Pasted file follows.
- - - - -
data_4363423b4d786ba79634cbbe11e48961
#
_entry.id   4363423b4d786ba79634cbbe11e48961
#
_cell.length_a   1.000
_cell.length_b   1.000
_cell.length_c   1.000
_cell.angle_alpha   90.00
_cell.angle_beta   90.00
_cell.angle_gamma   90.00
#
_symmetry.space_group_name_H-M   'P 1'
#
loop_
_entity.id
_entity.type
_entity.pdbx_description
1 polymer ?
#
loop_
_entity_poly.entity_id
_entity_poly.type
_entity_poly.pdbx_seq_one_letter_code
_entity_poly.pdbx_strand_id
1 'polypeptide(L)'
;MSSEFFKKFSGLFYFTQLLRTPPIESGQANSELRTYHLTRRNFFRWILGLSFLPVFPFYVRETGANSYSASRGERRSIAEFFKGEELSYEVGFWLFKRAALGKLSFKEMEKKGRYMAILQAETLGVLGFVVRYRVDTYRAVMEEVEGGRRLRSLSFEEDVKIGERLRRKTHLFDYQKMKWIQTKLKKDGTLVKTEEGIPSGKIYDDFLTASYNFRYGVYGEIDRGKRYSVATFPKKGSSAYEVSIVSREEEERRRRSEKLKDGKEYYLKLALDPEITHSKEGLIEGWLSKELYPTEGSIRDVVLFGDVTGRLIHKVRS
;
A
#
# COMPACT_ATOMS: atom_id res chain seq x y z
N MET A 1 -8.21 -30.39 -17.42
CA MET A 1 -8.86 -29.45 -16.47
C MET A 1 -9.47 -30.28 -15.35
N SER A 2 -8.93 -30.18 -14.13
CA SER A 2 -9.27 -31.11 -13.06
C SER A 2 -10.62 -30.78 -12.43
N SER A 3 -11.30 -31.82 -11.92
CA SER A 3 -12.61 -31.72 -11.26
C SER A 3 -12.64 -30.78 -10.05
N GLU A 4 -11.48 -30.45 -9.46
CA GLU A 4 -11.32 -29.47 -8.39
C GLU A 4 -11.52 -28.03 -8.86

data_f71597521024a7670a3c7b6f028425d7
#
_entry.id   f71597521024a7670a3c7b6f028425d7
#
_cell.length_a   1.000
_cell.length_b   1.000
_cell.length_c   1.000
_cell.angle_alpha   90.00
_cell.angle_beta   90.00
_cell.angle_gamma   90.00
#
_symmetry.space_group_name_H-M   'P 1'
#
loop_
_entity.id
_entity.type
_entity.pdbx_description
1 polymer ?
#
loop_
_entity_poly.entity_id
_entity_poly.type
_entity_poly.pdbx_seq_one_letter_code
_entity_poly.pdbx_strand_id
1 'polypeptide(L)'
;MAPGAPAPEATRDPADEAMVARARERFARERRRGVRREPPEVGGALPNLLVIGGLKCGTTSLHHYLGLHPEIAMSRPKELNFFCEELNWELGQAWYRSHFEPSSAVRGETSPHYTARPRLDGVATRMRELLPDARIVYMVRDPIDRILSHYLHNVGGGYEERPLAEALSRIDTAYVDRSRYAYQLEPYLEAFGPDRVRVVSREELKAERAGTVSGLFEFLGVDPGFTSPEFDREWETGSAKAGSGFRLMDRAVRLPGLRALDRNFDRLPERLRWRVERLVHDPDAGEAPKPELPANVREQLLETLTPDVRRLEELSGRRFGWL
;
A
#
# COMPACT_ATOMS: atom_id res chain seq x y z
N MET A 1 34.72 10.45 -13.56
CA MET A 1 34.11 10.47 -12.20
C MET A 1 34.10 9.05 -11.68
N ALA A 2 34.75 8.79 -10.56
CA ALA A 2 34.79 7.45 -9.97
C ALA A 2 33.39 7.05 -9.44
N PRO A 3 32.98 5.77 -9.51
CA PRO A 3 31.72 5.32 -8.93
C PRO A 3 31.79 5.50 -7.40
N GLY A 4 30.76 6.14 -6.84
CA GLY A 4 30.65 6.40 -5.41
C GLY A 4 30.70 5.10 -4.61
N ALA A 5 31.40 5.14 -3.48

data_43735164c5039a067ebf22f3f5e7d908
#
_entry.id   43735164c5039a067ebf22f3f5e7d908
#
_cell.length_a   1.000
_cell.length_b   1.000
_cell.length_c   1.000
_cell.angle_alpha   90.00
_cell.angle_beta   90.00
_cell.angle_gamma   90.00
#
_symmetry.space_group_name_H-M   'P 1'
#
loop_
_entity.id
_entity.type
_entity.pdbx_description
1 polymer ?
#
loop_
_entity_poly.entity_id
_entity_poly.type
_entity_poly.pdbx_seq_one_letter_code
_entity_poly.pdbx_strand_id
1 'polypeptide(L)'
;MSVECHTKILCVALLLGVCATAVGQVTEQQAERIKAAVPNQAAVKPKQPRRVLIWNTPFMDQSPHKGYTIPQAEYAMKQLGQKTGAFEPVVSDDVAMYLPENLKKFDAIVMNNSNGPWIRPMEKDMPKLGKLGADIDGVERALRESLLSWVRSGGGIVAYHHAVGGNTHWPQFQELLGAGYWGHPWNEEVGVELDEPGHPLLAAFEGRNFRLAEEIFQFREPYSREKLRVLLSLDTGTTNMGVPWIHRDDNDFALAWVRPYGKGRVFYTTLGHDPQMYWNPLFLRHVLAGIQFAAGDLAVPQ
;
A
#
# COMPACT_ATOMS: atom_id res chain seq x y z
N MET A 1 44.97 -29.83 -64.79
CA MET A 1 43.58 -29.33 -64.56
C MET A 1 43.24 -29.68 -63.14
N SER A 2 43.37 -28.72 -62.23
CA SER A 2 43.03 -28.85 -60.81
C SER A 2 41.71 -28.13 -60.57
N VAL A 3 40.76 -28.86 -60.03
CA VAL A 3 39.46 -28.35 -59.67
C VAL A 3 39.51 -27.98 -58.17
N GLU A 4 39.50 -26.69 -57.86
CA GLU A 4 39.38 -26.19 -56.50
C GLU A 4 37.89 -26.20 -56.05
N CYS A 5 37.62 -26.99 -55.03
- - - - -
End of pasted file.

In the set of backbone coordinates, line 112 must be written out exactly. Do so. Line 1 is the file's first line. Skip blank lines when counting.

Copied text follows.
;